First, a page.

Office: EEB 344
Office Hours: Thursdays 9-12
TA: Soroush Abbaspour
Office Hours: Mondays 10-12 in EEB 201
We will not be using a textbook for this class, but will instead
use handouts of PowerPoint slides and published papers from the literature.
These will be accessible from the class web site.
1. S. M. Sait and H. Youssef, VLSI Physical Design Automation: Theory and Practice, IEEE Press, Piscataway, NJ, 1995.
2. N. Sherwani, Algorithms for VLSI Physical Design
Automation, 3rd ed., Kluwer Academic Publishers, Boston, MA, 1995.
3. A. B. Kahng and G. Robins, On Optimal Interconnections
for VLSI, Kluwer Academic Publishers, Boston, MA, 1995.
4. M. Sarrafzadeh and C. K. Wong, An Introduction to VLSI
Physical Design, McGraw-Hill, New York, NY, 1996.
5. E. G. Friedman, ed., Clock Distribution Networks in VLSI Circuits and Systems, IEEE Press, New York, NY, 1995.
2. EE477L or EE577a
3. CSCI 455x
4. Graduate student standing
Integrated circuits are so complex
that they require a sophisticated battery of algorithms and software design
tools to aid in their design. Because the complexity and performance of
integrated circuits is evolving exponentially the techniques and tools used to
aid in their design are constantly evolving as well. This course reviews the
most fundamental algorithms and techniques underlying today's integrated
circuit physical design approaches, and also gives some context for new
This course may be of interest to a
number of types of students. The first are graduate students in the area of
computer-aided design. For these students it provides a one-semester
introduction to the area and a review of a significant amount of the material
for preliminary examinations in computer-aided design. A second type are those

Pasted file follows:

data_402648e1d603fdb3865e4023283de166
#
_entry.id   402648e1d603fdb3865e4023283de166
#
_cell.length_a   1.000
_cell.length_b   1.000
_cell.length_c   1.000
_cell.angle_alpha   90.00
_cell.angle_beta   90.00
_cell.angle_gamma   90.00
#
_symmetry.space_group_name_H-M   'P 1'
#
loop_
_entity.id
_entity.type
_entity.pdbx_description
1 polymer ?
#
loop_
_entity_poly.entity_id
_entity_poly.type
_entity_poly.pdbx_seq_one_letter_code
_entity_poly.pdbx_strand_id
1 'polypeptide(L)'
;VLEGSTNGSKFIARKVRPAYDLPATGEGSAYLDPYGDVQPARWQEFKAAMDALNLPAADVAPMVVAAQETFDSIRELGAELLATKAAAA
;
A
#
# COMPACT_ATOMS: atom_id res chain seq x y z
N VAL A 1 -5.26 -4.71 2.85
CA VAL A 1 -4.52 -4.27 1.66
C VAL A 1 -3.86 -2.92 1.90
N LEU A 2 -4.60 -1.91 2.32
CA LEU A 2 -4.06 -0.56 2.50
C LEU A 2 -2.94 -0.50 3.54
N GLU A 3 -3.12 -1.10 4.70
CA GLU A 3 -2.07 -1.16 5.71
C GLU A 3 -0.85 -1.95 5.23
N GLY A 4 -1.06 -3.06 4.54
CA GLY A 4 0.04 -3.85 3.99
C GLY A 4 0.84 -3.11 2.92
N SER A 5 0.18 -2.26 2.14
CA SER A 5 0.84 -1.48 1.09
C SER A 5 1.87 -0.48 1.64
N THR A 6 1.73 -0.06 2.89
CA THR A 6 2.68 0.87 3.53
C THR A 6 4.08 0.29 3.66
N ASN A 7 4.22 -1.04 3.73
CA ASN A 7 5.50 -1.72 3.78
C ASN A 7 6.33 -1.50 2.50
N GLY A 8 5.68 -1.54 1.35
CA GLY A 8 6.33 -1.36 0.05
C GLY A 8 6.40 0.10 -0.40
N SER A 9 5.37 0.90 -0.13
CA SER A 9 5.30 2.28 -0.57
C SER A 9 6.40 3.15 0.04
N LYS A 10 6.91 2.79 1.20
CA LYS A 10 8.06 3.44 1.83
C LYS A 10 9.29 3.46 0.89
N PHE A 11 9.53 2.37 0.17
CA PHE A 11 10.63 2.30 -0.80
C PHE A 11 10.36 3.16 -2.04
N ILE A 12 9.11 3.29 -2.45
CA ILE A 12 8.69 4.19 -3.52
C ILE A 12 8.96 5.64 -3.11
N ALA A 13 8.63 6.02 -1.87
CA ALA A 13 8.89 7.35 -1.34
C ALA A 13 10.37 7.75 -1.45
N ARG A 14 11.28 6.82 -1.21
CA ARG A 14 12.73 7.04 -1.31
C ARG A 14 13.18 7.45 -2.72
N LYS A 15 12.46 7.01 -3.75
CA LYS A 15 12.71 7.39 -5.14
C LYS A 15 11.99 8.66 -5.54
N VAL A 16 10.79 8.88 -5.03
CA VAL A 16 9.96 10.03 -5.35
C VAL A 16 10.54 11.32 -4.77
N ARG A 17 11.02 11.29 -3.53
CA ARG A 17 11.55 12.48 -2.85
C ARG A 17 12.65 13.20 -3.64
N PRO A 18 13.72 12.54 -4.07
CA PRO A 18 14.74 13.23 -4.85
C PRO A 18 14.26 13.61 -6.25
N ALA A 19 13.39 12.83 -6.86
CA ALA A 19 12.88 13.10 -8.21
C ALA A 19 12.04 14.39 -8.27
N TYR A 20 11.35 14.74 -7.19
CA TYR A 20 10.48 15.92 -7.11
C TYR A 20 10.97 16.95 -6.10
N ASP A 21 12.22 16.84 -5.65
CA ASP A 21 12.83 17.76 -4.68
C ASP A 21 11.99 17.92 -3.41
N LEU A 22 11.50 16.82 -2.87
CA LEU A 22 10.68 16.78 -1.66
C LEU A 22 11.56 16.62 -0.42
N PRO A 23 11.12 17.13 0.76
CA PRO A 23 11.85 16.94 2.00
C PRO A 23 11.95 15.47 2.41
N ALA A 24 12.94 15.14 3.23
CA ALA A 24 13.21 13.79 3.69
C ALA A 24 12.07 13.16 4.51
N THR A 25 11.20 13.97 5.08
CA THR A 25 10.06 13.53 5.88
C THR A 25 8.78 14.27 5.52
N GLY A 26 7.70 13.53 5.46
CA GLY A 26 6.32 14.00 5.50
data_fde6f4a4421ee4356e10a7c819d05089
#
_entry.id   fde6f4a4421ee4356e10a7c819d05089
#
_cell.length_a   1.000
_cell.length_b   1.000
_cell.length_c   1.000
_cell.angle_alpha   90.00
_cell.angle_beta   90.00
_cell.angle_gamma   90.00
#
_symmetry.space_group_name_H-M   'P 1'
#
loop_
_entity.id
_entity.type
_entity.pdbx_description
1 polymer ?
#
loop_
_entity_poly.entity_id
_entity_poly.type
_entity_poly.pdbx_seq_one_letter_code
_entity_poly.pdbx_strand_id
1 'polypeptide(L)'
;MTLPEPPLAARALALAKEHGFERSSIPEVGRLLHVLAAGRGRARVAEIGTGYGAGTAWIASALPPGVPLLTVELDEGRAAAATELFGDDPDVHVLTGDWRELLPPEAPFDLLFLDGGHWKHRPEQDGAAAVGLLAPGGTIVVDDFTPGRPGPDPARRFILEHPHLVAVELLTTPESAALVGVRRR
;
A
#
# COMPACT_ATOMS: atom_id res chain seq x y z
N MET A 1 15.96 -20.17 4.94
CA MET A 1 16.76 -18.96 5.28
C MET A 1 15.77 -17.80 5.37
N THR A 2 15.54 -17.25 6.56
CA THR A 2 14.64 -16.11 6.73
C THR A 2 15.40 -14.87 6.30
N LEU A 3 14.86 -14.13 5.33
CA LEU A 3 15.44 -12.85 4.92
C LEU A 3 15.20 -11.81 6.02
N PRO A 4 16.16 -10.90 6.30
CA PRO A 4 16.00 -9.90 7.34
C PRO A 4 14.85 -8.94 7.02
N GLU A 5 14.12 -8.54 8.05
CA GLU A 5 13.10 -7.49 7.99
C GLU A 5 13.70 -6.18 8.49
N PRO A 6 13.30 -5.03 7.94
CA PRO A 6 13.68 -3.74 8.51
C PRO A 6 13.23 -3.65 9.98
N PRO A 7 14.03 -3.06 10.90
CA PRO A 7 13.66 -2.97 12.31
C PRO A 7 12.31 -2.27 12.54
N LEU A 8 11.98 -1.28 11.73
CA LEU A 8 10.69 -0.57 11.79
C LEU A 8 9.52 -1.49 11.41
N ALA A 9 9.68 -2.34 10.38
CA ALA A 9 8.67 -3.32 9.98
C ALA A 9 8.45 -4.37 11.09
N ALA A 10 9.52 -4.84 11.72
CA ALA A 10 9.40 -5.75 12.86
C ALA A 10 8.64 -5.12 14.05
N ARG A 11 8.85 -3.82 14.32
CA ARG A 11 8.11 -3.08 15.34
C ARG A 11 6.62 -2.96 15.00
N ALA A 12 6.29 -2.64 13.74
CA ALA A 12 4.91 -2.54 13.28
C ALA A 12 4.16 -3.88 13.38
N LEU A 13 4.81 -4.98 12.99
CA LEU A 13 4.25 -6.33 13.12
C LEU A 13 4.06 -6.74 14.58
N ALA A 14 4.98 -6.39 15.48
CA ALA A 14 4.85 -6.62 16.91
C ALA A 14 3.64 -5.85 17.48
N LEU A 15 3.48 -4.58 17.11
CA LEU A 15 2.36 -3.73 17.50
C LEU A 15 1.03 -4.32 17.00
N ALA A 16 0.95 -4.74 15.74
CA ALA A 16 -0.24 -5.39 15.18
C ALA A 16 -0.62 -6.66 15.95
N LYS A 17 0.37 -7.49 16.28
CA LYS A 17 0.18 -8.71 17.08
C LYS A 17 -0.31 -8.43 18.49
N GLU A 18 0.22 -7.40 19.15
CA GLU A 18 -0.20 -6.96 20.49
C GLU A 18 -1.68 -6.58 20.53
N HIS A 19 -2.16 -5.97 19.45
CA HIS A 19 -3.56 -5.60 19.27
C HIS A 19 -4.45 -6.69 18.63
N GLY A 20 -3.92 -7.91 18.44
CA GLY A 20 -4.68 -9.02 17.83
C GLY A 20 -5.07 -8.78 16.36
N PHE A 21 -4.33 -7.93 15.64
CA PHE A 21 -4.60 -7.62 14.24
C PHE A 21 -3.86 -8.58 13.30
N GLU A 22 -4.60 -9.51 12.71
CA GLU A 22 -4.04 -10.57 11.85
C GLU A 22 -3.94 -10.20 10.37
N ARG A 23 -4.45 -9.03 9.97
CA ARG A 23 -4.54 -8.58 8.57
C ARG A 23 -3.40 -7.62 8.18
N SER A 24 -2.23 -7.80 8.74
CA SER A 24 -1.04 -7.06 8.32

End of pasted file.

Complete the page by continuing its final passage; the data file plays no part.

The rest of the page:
students principally interested in the design of digital integrated-circuits.
For students embarking on a lifetime of using computer-aided design tools to
design circuits, some time spent in understanding the principles underlying
these tools will be well invested. A third class of students are those interested
in exploring the frontier between technology CAD areas such as device and
process modeling and mainstream CAD. With the increasing impact of processing
effects on integrated circuits in small process geometries this has been an
especially fruitful area of CAD research. Finally, this course may also be of
interest to computer science students who are interested in seeing a wide
variety of practical applications of algorithms and mathematical programming
techniques such as: shortest/longest path; all-pairs shortest path; dynamic
programming; linear-programming; non-linear programming; and backtracking.
•Introduction to Physical Design
•Supply Network Design
Late home work will not be accepted
Two in-class, open-book exams, each 20%
Requires people to work in groups of two
1. No “Incomplete” grades will be given for the course, except
under very extreme circumstances.
2. You are not permitted to submit extra work in an attempt
to raise your grade.
3. You are responsible for all assigned readings and
information presented in class, including due dates, assignments, exams and so
forth. Moreover, you are expected to attend all class meetings.
4. Scholastic misconduct will not be tolerated. Scholastic dishonesty includes, but is not limited to: cheating on assignments or exams; plagiarizing; or interfering with another student’s work.